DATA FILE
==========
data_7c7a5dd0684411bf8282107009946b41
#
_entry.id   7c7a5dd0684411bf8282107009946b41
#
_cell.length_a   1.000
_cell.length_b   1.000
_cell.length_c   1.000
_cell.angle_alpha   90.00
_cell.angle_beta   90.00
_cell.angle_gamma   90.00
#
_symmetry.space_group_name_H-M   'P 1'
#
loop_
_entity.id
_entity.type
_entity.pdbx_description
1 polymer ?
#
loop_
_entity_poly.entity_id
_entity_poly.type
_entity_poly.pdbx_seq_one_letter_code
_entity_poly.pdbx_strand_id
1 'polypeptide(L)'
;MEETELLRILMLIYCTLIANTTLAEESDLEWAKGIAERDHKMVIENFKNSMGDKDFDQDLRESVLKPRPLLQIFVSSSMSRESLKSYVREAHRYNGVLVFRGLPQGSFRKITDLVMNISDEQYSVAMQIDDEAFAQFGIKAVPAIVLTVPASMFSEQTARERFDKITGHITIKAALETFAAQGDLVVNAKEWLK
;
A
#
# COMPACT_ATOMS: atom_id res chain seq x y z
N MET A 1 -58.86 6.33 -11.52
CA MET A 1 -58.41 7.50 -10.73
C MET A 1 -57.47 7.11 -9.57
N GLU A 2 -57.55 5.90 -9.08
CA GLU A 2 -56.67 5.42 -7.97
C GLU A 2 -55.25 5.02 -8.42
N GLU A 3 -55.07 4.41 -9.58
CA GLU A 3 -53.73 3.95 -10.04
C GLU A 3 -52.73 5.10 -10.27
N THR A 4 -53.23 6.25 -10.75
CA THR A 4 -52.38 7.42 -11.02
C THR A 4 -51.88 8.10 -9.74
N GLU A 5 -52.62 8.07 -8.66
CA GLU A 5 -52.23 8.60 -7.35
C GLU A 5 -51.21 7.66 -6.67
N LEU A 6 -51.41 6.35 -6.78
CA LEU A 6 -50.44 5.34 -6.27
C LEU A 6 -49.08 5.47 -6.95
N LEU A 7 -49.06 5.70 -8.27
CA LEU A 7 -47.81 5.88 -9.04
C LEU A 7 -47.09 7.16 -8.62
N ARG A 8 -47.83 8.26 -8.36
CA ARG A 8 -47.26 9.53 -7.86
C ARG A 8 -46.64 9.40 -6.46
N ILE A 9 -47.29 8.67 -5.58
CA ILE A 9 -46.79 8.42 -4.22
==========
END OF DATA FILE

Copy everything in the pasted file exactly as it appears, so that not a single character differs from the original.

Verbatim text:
data_7c7a5dd0684411bf8282107009946b41
#
_entry.id   7c7a5dd0684411bf8282107009946b41
#
_cell.length_a   1.000
_cell.length_b   1.000
_cell.length_c   1.000
_cell.angle_alpha   90.00
_cell.angle_beta   90.00
_cell.angle_gamma   90.00
#
_symmetry.space_group_name_H-M   'P 1'
#
loop_
_entity.id
_entity.type
_entity.pdbx_description
1 polymer ?
#
loop_
_entity_poly.entity_id
_entity_poly.type
_entity_poly.pdbx_seq_one_letter_code
_entity_poly.pdbx_strand_id
1 'polypeptide(L)'
;MEETELLRILMLIYCTLIANTTLAEESDLEWAKGIAERDHKMVIENFKNSMGDKDFDQDLRESVLKPRPLLQIFVSSSMSRESLKSYVREAHRYNGVLVFRGLPQGSFRKITDLVMNISDEQYSVAMQIDDEAFAQFGIKAVPAIVLTVPASMFSEQTARERFDKITGHITIKAALETFAAQGDLVVNAKEWLK
;
A
#
# COMPACT_ATOMS: atom_id res chain seq x y z
N MET A 1 -58.86 6.33 -11.52
CA MET A 1 -58.41 7.50 -10.73
C MET A 1 -57.47 7.11 -9.57
N GLU A 2 -57.55 5.90 -9.08
CA GLU A 2 -56.67 5.42 -7.97
C GLU A 2 -55.25 5.02 -8.42
N GLU A 3 -55.07 4.41 -9.58
CA GLU A 3 -53.73 3.95 -10.04
C GLU A 3 -52.73 5.10 -10.27
N THR A 4 -53.23 6.25 -10.75
CA THR A 4 -52.38 7.42 -11.02
C THR A 4 -51.88 8.10 -9.74
N GLU A 5 -52.62 8.07 -8.66
CA GLU A 5 -52.23 8.60 -7.35
C GLU A 5 -51.21 7.66 -6.67
N LEU A 6 -51.41 6.35 -6.78
CA LEU A 6 -50.44 5.34 -6.27
C LEU A 6 -49.08 5.47 -6.95
N LEU A 7 -49.06 5.70 -8.27
CA LEU A 7 -47.81 5.88 -9.04
C LEU A 7 -47.09 7.16 -8.62
N ARG A 8 -47.83 8.26 -8.36
CA ARG A 8 -47.26 9.53 -7.86
C ARG A 8 -46.64 9.40 -6.46
N ILE A 9 -47.29 8.67 -5.58
CA ILE A 9 -46.79 8.42 -4.22